Odds and Ends > Etcetera

Ghoul/Bone Collector


Linda passed this on, and she's writing about this to-
Cultural Property.
United States Department of State.
International Cultural Property Protection.

Anyone who has the time please take a minute to give them an earful about this case of disrespect for human remains.


TAMPA - Rick Spitz gently cradles one of his proudest possessions, an ancient human skull from South America with dents scarring the base.
"This guy was clubbed," he explains. "You can see he got an ax, too." Inside Spitz's condo, under the mounted skin of a 15-foot Burmese python, is a
living room crowded with human bones, giant gator skulls, jawbones of extinct rhinos and a collection of unclassifiable exotica. "You ain't seen nothing yet," says Spitz, 58, eyes twinkling. "Let me show you my beauty."
From a shelf beside his TV, Spitz removes what he explains is a 2,700-year-old Peruvian human skull. It is tan and unnaturally elongated from ritual
skull-bands, with rotted-out teeth and black splotches where skin clings to bone.
"You see the brain in there, through the eyehole?" Spitz asks. He shakes it; something rattles inside like a walnut. "For a long time there were people who believed these were aliens."
Spitz has been living among such bizarro bric-a-brac for about 20 years, since he began bringing unusual items back from trips to Central and South America. His walls teem with tribal masks and giant mounted heads of wildebeest and kudo. On one couch lounges a human skeleton from the Civil War era, next to a Ziploc bag of boar tusks and a replica of an extinct Florida beaver with hooked,
5-inch-long teeth. On another couch, he has a full-sized plastic human skeleton that he plans to commission a cryptozoologist to turn into a "really ugly" mermaid.
In the freezer, recently arrived shrunken heads from Peru share space with a pint of Haagen-Dazs coffee ice cream. Though Spitz says he has a friend with a genuine shrunken human head in a safe deposit box, the ones in the freezer are fake - just goat hide stretched over a plaster mold. "I probably have 30 heads in here," he says, explaining that cold kills whatever bugs might have survived the journey from South America.
His collection began when he was traveling in Central America hunting for wood to import.
He said he noticed how badly the indigenous population lacked medical supplies. Then the owner of a Tampa medical supply company, Spitz started donating batches of equipment -wheelchairs, defibrillators, prosthetics - to Guatemala and Honduras.
"The people down there are very proud and they always want to give you something for a service that you render," he said. "So I would ask them for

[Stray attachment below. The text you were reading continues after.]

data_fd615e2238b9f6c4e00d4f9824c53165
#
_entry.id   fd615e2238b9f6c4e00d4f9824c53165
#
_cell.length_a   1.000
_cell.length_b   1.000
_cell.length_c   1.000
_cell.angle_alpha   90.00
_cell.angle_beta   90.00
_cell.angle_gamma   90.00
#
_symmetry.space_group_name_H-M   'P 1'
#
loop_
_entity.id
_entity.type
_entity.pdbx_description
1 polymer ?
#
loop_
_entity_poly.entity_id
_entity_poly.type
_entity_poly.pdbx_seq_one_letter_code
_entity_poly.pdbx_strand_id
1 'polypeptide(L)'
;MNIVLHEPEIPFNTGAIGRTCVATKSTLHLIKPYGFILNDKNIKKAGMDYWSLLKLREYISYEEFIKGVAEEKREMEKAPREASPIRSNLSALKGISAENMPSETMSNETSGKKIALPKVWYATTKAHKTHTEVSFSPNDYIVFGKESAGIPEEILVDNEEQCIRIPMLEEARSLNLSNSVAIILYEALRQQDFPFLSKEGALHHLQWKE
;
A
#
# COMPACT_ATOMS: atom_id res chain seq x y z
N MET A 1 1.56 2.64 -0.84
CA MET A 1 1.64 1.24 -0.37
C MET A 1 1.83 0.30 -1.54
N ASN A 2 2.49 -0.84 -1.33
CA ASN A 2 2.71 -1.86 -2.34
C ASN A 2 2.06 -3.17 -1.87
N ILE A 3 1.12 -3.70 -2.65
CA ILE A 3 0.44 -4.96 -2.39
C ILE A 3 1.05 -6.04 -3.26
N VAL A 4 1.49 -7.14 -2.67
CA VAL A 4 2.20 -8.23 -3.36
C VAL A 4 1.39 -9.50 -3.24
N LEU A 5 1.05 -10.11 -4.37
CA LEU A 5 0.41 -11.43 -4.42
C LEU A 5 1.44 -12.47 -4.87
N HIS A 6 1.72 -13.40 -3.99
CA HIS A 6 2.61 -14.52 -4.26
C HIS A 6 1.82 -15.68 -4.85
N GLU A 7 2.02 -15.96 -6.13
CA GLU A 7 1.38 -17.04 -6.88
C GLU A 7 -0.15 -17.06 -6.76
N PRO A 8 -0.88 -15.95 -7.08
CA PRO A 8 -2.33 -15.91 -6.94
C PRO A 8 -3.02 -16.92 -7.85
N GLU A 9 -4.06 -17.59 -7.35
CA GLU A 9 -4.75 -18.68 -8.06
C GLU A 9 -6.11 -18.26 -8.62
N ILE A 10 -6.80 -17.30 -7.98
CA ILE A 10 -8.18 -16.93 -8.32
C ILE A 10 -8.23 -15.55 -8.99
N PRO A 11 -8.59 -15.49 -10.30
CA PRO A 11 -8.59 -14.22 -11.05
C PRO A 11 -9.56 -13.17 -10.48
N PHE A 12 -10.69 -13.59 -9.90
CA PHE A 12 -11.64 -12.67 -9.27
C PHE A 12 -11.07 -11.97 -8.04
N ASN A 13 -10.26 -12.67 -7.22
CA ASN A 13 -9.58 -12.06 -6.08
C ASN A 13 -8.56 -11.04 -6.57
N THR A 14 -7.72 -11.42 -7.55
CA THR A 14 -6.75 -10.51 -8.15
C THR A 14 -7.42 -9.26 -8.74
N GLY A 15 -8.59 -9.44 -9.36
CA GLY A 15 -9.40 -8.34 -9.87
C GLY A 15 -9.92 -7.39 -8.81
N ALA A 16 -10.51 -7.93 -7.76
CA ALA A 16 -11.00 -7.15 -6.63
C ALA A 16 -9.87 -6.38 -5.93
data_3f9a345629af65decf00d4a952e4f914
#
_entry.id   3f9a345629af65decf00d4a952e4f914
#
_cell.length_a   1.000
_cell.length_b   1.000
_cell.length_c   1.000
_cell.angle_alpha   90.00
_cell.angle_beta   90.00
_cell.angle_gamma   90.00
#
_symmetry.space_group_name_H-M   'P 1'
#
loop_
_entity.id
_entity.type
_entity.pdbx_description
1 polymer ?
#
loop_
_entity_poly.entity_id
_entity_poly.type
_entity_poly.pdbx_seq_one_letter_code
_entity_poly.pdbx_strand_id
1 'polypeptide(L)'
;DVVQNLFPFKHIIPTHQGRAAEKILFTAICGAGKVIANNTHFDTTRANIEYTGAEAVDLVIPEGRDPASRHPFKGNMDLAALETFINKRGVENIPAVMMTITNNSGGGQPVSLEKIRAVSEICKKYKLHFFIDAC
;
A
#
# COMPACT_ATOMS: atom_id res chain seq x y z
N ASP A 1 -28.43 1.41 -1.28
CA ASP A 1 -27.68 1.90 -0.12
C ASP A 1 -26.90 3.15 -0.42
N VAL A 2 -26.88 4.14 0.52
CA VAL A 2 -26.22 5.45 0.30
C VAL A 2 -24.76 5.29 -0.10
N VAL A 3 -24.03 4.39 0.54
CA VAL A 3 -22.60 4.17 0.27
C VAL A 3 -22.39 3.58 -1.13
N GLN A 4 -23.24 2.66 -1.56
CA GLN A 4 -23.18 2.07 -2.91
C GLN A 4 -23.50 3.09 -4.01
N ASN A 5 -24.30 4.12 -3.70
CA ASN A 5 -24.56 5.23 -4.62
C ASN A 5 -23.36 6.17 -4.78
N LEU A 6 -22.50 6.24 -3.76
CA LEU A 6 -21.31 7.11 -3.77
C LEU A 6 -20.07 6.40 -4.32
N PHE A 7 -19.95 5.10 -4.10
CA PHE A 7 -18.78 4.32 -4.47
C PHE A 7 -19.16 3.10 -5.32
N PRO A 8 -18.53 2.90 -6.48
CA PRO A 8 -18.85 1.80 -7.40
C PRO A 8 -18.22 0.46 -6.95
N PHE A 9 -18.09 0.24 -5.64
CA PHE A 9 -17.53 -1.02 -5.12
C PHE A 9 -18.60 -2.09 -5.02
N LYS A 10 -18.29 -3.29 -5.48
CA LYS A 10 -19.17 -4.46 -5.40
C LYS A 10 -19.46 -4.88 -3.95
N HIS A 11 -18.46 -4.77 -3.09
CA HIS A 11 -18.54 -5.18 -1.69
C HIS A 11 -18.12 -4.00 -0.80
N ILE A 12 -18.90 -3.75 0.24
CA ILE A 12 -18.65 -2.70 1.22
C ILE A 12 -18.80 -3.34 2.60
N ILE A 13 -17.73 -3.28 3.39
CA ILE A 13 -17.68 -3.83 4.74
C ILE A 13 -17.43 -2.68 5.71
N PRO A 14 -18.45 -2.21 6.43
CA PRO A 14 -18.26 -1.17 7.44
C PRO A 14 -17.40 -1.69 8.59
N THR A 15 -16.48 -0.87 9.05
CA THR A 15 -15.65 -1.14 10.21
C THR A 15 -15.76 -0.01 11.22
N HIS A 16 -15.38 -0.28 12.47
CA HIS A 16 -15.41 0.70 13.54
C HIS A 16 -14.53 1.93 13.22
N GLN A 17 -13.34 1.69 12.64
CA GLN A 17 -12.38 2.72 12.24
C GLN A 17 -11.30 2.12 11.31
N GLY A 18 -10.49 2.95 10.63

off-the-wall stuff in lieu of taking goats and chickens and stuff. As my travels increased I ended up just getting oddball stuff."
-- Christopher Goffard can be reached at <a
href="mailto:goffard@s...">goffard@s...</a> or 813 226-3337.

He started selling the goods in the mid 1980s out of a S Howard Avenue shop called Bare Bones, which also had more traditional imports such as drums and rain sticks. About five years ago, he moved the business to a shopping plaza at 4556 S Manhattan Ave. and renamed it the Weird Shoppe.
This spring, a decision to move his shop to a second-floor location proved disastrous. It was too difficult to haul much of his collection upstairs, and it
wasn't easily accessible to elderly customers. The Weird Shoppe never opened at its upstairs location, and Spitz's collection is now scattered throughout his condo, in storage and in friends' homes. He hopes to reopen in Ybor City as a nonprofit venture early next year. He would
use the store's revenue to send medical equipment to South America and open a 23,960-square-foot orphanage outside Guatemala City. So far, the red tape is getting the best of him. "This nonprofit thing is turning into a nightmare," he says. "The paperwork is unbelievable." He has blueprints for the orphanage drawn up, but distractions have made it tough to get the plan off the ground. His health is bad, his balance is poor and he is in the middle of a lawsuit against his chiropractor.
Whatever happens to Spitz, he is certain the small, wooden figure perched on his coffee table will play a role. The figure is in the shape of a seated,
mustachioed man, holding a cane and wearing a wide-brimmed hat. "I was down in Guatemala and I ran into this little character here - Maximon,"
he says. Maximon is a Guatemalan folk deity. Spitz isn't sure whether he's good or evil or both, though he believes he possesses uncanny powers.
He owns about a dozen of the figures. He says he has seen an apparently infertile woman turn up pregnant after she gave Maximon a dollar. He also
recalls a customer who put his parole officer's card in front of Maximon; the officer was fired. "You don't want him mad at you," he warns. "You'll have more bad luck than you know what to do with."
Spitz once promised Maximon he'd break ground on his orphanage by a certain date - a promise he wasn't able to keep. Spitz's girlfriend soon dumped him. Then things got even worse.
"I was real depressed," he says. "Probably within three weeks, 10 people I knew died or (nearly) died. My car got stolen. The Weird Shoppe got broken into." But Maximon is a good ally, too. A few months ago, while hunting for artifacts, Spitz slipped in the silt of an abandoned phosphate mine in Polk County and found himself mostly submerged. As he waited for help, he wondered if Maximon was angry at him. To extricate him, it took four guys, four hours, and a rope. "I was up to my
neck," he says. "It was getting a little bit hairy."
Maximon decided to keep him around, he says, probably so Spitz could keep his promise.
"If I'm down in the dumps, he pulls me out," Spitz says. "I think I'm around to build this orphanage."

I am keeping up with this.  



[0] Message Index

Go to full version